Have Yanks newbies Teixeira and Burnett found postseason groove?
NEW YORK --
But just as Rodriguez eventually righted himself, so too did Teixeira. When he batted in the fourth, the Yankees were down 1-0 in the game and the series. They had only scored one run in 12 innings against the Phillies. Rodriguez had cooled from his torrid pace. The Yankees needed their other high-priced slugger -- the one whose contract pays him
With one vicious swat, at a high change-up from
Rodriguez carried the Yankees through the first two rounds of the playoffs, but now that he is 0 for 8 with six strikeouts in the World Series, it may be Teixeira's turn. He is a famously slow starter, at least when it comes to the regular season, and this April he batted just .200 with three home runs. He looked burdened by the contract and also by Rodriguez's hip injury, which added pressure and deprived him of protection in the lineup.
Once Rodriguez returned, and Teixeira found his routine, he was among the most potent sluggers in baseball. He batted .330 in May with 13 homers, en route to a wildly successful first season in New York. Teixeira befriended Rodriguez, avoided controversy and blended easily into the clubhouse. Teixeira fits every stereotype of the modern Yankee, never a hair out of place, posture perfectly upright, keenly aware of his image in addition to his numbers.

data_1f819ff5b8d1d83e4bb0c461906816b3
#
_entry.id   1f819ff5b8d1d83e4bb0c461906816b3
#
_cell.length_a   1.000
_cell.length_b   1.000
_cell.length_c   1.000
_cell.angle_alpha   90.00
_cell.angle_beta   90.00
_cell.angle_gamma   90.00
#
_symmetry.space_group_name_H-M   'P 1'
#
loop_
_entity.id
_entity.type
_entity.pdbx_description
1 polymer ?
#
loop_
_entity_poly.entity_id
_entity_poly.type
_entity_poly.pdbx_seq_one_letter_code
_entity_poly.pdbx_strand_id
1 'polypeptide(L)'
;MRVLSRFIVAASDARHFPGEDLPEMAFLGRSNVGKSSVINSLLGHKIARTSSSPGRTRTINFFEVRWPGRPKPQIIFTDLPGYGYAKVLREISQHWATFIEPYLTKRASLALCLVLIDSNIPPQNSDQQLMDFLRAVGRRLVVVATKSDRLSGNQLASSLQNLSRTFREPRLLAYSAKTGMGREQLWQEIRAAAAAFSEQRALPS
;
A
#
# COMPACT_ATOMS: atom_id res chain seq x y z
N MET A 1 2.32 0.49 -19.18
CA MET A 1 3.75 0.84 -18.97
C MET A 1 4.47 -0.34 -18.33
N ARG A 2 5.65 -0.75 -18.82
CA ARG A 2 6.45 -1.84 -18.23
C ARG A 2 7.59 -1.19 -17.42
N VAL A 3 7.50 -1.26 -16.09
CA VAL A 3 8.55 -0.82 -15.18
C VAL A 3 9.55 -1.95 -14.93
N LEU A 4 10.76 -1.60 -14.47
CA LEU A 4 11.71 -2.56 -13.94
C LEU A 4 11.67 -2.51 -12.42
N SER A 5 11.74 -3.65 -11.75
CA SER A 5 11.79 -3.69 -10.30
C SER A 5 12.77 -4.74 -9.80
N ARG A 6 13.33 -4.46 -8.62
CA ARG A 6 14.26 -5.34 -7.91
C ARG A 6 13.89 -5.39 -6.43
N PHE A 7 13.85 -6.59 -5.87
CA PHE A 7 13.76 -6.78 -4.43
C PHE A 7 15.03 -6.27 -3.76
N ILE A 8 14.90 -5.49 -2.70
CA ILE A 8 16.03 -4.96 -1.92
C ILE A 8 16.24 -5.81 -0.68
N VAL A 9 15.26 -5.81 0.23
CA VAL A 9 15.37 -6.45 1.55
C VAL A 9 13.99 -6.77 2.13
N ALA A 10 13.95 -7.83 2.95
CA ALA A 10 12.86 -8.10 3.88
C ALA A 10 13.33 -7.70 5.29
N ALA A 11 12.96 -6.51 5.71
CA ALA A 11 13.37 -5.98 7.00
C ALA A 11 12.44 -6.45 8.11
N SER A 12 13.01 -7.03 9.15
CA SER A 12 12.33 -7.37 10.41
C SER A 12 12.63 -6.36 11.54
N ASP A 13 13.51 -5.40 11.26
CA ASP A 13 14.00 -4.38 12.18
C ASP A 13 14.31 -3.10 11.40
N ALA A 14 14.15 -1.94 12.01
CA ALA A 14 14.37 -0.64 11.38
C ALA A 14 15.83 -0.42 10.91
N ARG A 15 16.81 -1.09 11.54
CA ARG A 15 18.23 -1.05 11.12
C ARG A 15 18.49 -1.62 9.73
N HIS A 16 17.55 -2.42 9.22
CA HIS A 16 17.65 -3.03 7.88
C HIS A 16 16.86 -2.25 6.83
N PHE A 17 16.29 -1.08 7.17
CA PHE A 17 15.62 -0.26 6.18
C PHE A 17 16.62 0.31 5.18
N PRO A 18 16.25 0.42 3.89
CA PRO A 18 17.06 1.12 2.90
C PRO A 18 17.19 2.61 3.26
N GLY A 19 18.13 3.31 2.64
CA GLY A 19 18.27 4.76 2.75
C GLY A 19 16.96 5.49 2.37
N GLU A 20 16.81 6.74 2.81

One of the Yankees' other new additions, starting pitcher
With an untouchable curveball, Burnett baffled the Phillies for seven innings, another proud night for The Natural State. While Teixeira showed that the Yankees batting order can survive a Rodriguez slump, Burnett showed that the starting rotation can survive a
It's not that Teixeira or Burnett were hopeless before. Burnett had two quality starts in these playoffs. Teixeira hit a walk-off home run against Minnesota in Game 2 of the ALDS and a three-run double against the Angels in Game 5 of the ALCS. But they were both terribly inconsistent, which might have been expected of Burnett, but not Teixeira. He approaches every day the same -- "Some people would call me obsessive compulsive," he said -- to reduce the variance in his performance.
The off day.